Visual Controls:  Once the standards are determined, creating controls that visually indicate when the process is within the normal or expected opesmooth flowrating standard is the next step.  More importantly, effective visual controls are an andon to signal an abnormality that requires a deeper dive and corrective action.

5S/AO:  One could argue that 5S, or as sometimes referred to as Area Organization (AO), should be step 2, however, once the visual controls are established, 5S/AO becomes how the standards and visual controls are sustained.  An effective 5S/AO management system will assist leaders in keeping a good condition to maintain control but also quickly indicate abnormalities.

LSW/SW:  Leader Standardized Work (LSW) and process Standard Work are the fourth important components of smooth flow.  LSW contains the key checks, confirmations, or actions a leader needs to do on a regular basis in order to maintain the standards defined for the process.  The process Standard Work is what is used to train operators how to perform their assigned tasks and defines the step sequence and key points to ensure the highest levels of safety, quality, productivity and cost.  When followed continuously, LSW/SW maintain the standards of the process.

The image above provides a mental model of the key components in order to have smooth flow.  The circular orientation of the 4 critical components of smooth flow indicate not only how the one leads to the next, but the circular orientation symbolizes two things.  First, in order for flow to be continuous and smooth, all 4 critical components need to exist and be sustained.  Second, like a circle or tire, if any of the components are not maintained, you will have a flat tire, and smooth flow will be impacted to some degree or another.  The flow will not be smooth and like a flat tire, the process will be bumpy and cause you issues.

Hope you found this interesting or helpful.  If so, please let me know by clicking on “Like” at the bottom of this page.  In your experience, what are the important components of smooth flow?  Let me know your thoughts in the “Leave a comment” text box at the bottom of this post.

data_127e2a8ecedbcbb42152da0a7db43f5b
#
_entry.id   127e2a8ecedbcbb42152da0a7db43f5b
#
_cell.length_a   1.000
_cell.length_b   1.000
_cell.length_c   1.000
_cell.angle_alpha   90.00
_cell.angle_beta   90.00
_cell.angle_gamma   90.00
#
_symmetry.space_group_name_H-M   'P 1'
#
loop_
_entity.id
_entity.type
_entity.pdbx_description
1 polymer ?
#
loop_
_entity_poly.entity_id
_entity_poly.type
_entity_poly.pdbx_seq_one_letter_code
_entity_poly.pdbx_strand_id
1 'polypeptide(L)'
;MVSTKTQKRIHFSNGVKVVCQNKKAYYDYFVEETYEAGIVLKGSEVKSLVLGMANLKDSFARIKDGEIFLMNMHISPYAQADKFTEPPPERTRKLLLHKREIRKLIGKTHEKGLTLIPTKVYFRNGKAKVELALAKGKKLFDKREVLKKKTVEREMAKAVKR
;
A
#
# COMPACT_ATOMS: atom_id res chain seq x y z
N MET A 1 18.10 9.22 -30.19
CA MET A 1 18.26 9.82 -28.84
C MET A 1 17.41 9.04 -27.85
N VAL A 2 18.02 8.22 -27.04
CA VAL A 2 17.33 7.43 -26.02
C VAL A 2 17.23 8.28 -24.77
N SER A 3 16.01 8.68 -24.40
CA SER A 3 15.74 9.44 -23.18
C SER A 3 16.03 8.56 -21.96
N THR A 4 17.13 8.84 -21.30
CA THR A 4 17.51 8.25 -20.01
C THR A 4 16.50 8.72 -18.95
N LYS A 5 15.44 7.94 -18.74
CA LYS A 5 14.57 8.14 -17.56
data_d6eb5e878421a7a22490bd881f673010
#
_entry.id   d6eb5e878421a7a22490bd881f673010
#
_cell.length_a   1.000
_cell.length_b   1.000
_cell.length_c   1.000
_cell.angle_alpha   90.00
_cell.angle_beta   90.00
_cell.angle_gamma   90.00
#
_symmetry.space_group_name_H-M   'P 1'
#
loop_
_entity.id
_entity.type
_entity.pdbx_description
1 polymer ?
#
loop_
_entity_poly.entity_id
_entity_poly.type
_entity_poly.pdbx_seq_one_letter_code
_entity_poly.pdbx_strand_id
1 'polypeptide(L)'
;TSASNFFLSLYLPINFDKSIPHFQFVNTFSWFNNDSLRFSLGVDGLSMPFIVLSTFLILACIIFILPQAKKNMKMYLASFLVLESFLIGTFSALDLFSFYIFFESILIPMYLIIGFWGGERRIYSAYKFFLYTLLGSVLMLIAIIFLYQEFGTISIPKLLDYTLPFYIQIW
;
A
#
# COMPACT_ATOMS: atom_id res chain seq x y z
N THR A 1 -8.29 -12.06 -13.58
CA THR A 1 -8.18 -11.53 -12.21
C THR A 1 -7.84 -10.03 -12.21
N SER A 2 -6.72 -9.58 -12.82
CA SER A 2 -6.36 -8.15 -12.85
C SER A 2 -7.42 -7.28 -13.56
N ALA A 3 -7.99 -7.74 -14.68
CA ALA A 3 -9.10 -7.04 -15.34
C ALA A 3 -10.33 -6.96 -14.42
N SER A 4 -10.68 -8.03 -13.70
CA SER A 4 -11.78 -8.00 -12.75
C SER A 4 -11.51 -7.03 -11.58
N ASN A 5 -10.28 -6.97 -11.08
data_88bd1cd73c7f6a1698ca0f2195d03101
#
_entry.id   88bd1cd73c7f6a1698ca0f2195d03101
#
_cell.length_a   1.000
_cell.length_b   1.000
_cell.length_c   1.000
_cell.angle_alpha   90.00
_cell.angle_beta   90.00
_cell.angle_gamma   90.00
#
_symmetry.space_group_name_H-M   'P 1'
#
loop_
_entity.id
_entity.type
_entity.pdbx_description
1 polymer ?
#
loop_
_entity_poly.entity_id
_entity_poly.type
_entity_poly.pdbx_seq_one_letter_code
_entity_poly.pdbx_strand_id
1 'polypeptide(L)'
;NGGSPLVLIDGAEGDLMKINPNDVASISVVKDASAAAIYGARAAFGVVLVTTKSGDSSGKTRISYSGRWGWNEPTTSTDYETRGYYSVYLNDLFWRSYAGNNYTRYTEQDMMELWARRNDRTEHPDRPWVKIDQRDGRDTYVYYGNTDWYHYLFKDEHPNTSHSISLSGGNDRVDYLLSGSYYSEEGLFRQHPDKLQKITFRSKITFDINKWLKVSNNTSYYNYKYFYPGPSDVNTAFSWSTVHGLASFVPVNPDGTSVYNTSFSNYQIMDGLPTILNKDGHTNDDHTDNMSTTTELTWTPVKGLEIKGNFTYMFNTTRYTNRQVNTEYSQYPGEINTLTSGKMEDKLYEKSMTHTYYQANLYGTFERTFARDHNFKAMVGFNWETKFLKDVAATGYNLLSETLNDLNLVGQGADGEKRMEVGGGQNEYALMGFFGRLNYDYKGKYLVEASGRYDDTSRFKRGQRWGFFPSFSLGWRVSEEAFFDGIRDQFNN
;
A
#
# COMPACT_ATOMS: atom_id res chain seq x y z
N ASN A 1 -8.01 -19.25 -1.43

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Leader Standardized Work is for, well, EVERYONE!


Gemba, Leadership, Lean and Continuous Improvement

Gemba Walks – Tip #2

When doing a gemba walk, watch that your team is

Not chasing shiny objects!

Shiny objects are great for catching fish, but aren’t necessarily the best for driving continuous improvement.  Sure, it’s always great to catch the big ones, but it is also super fun catching a bunch of little guys!

When you’re doing a leadership gemba watch that your team isn’t only chasing the big improvements, like a completely new layout for example.  It’s the little improvements that add up and make a big difference to the process operator and teach people to see waste and opportunity.  Focusing on the little wastes of reaching, turning, stepping, fumbling or rework, can gain you an easy 10% improvement in productivity.  The best part is that you can truly engage the process operators and they feel the benefits immediately.

Although the big improvements can be nice and sometime necessary, if you don’t address the little things you  may not realize the full potential and not make it any easier for the process operators.  You can end up with an expensive new layout with similar wastes and frustrations as the old layout.  You end up spending a great deal of time and money, for little gain that you likely could have achieved by focusing on the small, but important.

So, when you’re doing a leadership gemba, watch that your team is paying attention to those little things in the process that add wasted time, movement, frustration, or rework and not just chasing the big shiny object.  To do so, you yourself can’t get caught up on the shiny object either.  Step back, observe the process for multiple cycles and see what you can see before setting the hook on that big guy!